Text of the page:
US officials said details are still being worked out. An official said the tanks would be purchased under an upcoming package from the Ukraine Security Assistance Initiative, which provides longer-term funding for weapons and equipment that can be purchased from commercial vendors.
The US announcement is expected in coordination with an announcement by Germany that it will approve Poland’s request to transfer German-made Leopard 2 tanks to Ukraine, an official said. The officials spoke on condition of anonymity because the decision has not yet been made public.
By agreeing to send the Abrams at an unspecified date, the aid initiative will allow the government to meet German Chancellor Olaf Scholz’s demand for a US commitment without having to immediately send the tanks.
Much of the aid sent so far in the 11-month-old war has gone through a separate program, using Pentagon stockpiles to get weapons to Ukraine more quickly. But even under that program it would take months to get tanks to Ukraine and train Ukrainian forces on them. It was not clear on Tuesday how soon the US will begin training Ukrainian troops on the Abrams and roughly how soon they can get to the front.
So far, the US has resisted supplying Ukraine with its own M1 Abrams tanks, citing extensive and complex maintenance and logistical challenges with the high-tech vehicles. Washington believes it would be more productive to send German Leopards since many allies have them and Ukrainian troops would require less training than on the more difficult Abrams.
Last week, Assistant Secretary of Defense for Policy Colin Kahl told reporters that the Abrams is a complicated, expensive, hard-to-maintain and difficult-to-train piece of equipment. One thing Defense Secretary Lloyd Austin is very focused on, he said, “is that we shouldn’t provide the Ukrainians with systems that they can’t fix, can’t maintain, and can’t afford in the long run, because it helps not.”
A US official familiar with White House thinking said the administration’s initial hesitation was based on concerns about the required training and maintenance of the tanks. The official added that the administration believes such plans are now in place, but they may take time to implement.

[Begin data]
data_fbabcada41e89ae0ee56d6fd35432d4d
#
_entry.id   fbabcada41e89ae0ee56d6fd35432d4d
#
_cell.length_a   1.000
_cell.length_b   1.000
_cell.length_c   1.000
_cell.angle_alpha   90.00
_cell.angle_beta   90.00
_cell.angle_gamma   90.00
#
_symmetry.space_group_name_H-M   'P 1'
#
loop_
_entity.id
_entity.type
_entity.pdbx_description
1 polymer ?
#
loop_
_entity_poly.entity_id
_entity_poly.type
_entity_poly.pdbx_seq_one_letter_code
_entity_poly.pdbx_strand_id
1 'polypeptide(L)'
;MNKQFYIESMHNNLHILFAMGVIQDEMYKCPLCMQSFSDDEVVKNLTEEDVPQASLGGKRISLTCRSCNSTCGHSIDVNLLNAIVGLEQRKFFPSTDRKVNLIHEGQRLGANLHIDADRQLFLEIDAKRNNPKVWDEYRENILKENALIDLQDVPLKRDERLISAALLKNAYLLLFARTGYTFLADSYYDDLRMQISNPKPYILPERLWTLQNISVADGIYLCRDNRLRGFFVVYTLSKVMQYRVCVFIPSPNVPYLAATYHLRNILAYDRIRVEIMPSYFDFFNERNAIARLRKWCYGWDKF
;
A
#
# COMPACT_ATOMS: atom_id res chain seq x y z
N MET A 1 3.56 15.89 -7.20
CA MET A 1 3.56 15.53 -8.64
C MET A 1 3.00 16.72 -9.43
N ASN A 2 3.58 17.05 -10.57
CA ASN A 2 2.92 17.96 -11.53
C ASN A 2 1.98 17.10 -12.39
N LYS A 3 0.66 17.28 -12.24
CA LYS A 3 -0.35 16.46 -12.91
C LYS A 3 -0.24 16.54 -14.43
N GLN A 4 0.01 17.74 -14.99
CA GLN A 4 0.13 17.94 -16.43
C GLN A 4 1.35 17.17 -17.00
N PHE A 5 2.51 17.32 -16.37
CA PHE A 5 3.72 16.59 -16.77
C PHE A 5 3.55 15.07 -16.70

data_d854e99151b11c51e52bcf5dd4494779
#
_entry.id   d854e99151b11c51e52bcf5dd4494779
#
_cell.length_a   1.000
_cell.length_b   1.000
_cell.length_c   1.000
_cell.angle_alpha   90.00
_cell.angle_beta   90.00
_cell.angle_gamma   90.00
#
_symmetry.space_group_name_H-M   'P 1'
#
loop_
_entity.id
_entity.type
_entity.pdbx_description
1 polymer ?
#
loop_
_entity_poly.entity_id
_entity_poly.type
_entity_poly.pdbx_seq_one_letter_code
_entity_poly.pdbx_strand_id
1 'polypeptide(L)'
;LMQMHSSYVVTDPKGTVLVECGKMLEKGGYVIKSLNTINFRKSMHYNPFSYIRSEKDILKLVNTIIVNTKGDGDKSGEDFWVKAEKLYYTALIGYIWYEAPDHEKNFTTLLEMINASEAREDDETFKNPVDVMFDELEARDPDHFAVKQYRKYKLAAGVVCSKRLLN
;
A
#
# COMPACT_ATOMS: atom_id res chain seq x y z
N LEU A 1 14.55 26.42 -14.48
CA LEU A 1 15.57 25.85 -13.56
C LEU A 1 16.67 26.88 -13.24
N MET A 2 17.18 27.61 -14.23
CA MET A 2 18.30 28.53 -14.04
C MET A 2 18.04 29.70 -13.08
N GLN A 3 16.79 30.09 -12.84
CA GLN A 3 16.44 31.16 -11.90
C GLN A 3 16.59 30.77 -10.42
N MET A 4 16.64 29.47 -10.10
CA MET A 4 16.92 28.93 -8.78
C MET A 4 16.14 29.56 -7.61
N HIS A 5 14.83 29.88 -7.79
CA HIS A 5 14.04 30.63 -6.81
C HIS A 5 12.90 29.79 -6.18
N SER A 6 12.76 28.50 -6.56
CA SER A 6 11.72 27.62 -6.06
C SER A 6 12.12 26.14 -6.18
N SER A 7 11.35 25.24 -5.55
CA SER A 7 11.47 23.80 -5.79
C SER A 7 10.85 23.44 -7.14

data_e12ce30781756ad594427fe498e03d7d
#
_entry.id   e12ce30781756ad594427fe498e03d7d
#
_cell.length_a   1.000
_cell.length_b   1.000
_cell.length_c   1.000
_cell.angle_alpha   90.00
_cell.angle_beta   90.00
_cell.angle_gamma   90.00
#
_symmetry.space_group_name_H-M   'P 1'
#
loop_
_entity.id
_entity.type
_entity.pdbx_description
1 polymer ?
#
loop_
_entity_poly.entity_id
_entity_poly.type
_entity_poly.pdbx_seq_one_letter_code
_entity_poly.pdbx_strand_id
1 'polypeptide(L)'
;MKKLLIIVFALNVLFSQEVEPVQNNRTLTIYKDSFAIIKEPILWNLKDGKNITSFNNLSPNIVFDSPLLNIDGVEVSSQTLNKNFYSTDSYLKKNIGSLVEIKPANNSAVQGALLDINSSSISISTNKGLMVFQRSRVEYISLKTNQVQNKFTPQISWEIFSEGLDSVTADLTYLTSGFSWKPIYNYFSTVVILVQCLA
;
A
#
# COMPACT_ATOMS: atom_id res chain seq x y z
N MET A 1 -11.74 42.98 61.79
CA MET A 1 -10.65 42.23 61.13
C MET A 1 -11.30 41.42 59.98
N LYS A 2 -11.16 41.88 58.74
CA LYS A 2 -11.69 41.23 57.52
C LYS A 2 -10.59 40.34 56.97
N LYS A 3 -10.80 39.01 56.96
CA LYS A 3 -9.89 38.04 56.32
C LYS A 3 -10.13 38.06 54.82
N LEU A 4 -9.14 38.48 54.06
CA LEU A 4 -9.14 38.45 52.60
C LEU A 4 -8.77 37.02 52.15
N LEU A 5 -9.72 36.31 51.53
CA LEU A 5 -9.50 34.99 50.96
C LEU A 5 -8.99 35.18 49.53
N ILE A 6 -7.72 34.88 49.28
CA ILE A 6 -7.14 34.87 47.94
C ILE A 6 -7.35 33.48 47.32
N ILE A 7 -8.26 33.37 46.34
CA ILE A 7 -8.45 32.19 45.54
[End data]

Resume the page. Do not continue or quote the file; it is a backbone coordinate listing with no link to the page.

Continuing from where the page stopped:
At the Pentagon, spokesman Brigadier General Pat Ryder said he had nothing to say about a US decision regarding Abrams tanks. But he said, “every time we’ve given Ukraine some sort of system, we’ve provided the training and support capabilities with it.”
The government reversal comes just days after a coalition of more than 50 senior defense officials from Europe and beyond met in Germany to discuss Ukraine’s war needs, and main battle tanks were a hot topic.
Ukrainian leaders have been asking for tanks urgently, but Germany resisted mounting pressure to either provide its own tanks or clear the way for other countries, such as Poland, to send the German-made tanks from their own supply. Kremlin spokesman Dmitry Peskov said the deployment of Western tanks would have “unequivocally negative” consequences.
Defense leaders from the countries that have Leopard 2 tanks met with the Germans at the Friday conference at Ramstein Air Base in an attempt to reach an agreement.
Berlin indicated on Sunday that it would not stand in the way of other countries sending the Leopard 2 tanks to Kiev. Germany must agree that the tanks be given to Ukraine, which is not a member of NATO.
U.S. and German officials have sent mixed signals about whether the U.S. and Germany’s decisions are linked and whether Berlin was hesitant to send its tanks unless the U.S. sent Abrams.
Polish Defense Minister Mariusz Blaszczak said on Tuesday that Poland has officially requested permission from Germany to transfer its Leopard 2 main battle tanks to Ukraine.
German officials confirmed to the dpa news agency that they had received the application and said it would be reviewed “with due urgency”. German Foreign Minister Annalena Baerbock said on Sunday that Berlin will not try to stop Poland from supplying the high-tech armor to Kiev.
German officials declined to comment on reports of a tank deal. The newsweekly Der Spiegel reported on Tuesday, without citing a source, that Germany will supply Ukraine with at least one company of Leopard 2 tanks from its own army’s stockpile. A company consists of 15 tanks.
Scholz will address parliament on Wednesday and field questions from lawmakers, many of whom have urged the government to join allies in supplying the tanks to Ukraine.
Lawmakers in Congress have also urged the US to step up its aid to Ukraine.
Senate Republican Leader Mitch McConnell said on Tuesday “it’s time, past time” for the Biden administration and allies to send more military aid to Ukraine, and that the U.S. needs to provide more tanks and weapons to help Ukraine to win this war.
“It is time, past, for the Biden administration and our allies to get serious about helping Ukraine get the job done and retake their land.”
The likely plans to send the Abrams were first reported by The Wall Street Journal.